This is especially key when it comes to lobster, because lobster is the most valuable seafood export the province has to offer. In 2010, at the height of the global recession, Nova Scotia’s lobster exports stood at 23,514 tonnes, valued at $329.5 million – or more than 40 per cent of the province’s total 2008 industry value of $843 million. Effective overland transportation is critical, because lobsters shipped overland to New England go to market live. They are packed in lined cardboard or Styrofoam boxes with cooling gel packs to keep their gills moist; they can live in this state for 48 hours – which means they need to be delivered within that time period.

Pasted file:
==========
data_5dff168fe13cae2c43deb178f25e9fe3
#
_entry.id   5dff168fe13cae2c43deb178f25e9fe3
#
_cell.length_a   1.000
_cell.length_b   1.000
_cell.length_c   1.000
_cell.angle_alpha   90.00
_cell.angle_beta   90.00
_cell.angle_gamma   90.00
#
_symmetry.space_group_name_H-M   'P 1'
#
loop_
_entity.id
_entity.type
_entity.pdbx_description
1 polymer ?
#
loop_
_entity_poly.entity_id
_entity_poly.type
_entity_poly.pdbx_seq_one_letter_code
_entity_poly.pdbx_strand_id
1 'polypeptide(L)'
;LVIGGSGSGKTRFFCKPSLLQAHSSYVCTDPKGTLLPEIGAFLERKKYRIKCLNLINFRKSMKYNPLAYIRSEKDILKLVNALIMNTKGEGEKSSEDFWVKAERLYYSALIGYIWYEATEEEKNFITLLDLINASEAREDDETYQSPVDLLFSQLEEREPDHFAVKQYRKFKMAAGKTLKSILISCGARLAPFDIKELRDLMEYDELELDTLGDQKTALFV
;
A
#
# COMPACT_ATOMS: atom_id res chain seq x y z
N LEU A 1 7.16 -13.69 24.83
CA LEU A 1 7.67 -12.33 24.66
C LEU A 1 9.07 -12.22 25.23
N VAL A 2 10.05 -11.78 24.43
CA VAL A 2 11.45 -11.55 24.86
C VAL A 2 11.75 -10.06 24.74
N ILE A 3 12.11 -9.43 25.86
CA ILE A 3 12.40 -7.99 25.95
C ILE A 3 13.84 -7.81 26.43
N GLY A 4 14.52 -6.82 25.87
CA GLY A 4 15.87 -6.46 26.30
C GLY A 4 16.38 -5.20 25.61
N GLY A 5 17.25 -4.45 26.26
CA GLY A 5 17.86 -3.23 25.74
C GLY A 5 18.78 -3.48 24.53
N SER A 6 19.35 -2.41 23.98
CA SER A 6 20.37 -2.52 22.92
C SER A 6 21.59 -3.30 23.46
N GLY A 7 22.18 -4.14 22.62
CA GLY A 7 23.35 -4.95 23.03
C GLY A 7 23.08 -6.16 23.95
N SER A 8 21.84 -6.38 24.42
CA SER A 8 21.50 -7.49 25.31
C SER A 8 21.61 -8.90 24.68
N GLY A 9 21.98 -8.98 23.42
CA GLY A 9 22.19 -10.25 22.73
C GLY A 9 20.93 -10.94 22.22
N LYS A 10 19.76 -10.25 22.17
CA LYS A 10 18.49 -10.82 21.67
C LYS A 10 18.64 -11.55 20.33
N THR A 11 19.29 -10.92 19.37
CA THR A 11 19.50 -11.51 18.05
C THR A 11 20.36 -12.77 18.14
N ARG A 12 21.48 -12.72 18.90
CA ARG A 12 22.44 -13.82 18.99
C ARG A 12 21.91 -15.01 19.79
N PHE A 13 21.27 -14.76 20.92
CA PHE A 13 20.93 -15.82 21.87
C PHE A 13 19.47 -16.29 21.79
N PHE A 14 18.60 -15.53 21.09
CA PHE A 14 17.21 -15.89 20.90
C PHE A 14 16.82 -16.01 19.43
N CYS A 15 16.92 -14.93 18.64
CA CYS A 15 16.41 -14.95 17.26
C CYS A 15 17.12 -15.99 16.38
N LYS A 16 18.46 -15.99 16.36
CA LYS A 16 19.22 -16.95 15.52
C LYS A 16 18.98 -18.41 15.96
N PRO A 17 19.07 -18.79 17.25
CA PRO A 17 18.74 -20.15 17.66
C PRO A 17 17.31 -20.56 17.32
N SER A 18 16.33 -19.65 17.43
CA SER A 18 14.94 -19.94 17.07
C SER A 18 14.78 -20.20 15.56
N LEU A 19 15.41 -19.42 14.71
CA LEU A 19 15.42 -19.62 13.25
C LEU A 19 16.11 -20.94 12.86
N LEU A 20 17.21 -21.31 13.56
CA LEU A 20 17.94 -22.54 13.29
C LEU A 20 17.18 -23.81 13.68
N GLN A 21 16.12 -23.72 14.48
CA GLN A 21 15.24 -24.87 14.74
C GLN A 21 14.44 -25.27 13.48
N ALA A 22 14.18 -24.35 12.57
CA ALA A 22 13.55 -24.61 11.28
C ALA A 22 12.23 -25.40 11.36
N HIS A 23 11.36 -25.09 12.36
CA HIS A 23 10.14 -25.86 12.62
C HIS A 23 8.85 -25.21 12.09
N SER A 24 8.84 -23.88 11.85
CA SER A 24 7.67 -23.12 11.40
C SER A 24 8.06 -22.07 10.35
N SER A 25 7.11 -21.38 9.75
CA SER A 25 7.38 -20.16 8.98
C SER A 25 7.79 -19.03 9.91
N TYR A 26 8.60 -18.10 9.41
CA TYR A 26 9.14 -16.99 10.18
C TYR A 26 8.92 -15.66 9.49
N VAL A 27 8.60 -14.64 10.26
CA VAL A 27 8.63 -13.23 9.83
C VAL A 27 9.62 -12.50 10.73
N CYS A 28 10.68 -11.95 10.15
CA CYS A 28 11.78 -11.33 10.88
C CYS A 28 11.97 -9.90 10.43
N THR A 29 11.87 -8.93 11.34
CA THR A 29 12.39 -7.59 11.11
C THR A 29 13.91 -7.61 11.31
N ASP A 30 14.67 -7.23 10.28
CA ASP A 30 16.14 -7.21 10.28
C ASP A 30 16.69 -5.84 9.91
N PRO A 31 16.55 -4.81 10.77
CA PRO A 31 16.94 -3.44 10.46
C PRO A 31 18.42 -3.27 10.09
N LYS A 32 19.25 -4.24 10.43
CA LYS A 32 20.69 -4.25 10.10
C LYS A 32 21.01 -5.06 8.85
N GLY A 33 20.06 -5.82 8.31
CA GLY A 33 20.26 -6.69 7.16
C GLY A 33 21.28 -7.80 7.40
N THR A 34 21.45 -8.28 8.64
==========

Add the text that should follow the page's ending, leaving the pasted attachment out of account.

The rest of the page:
Transportation of live lobsters to distant markets is a major challenge. Airfreight is used, but the cost is high, and many lobsters do not survive the trip. Reaching markets in North America can be accomplished by trucking lobsters from Atlantic Canada to New York, Boston, Montreal or Toronto, from which lobsters can be airfreighted to destinations elsewhere in the U.S. and Europe. From a cost point of view, road transportation all the way would clearly be preferred. However, lobster tanks cannot be dragged onto a truck; the tanks are simply too heavy and every turn causes water being splashed about. Antigonish, N.S.- based BioNovations Inc. has developed a water-spray based system (see sidebar on page 15) that makes it possible for anyone in the lobster industry to hold live lobsters for long periods of time, or to transport them by road anywhere in North America.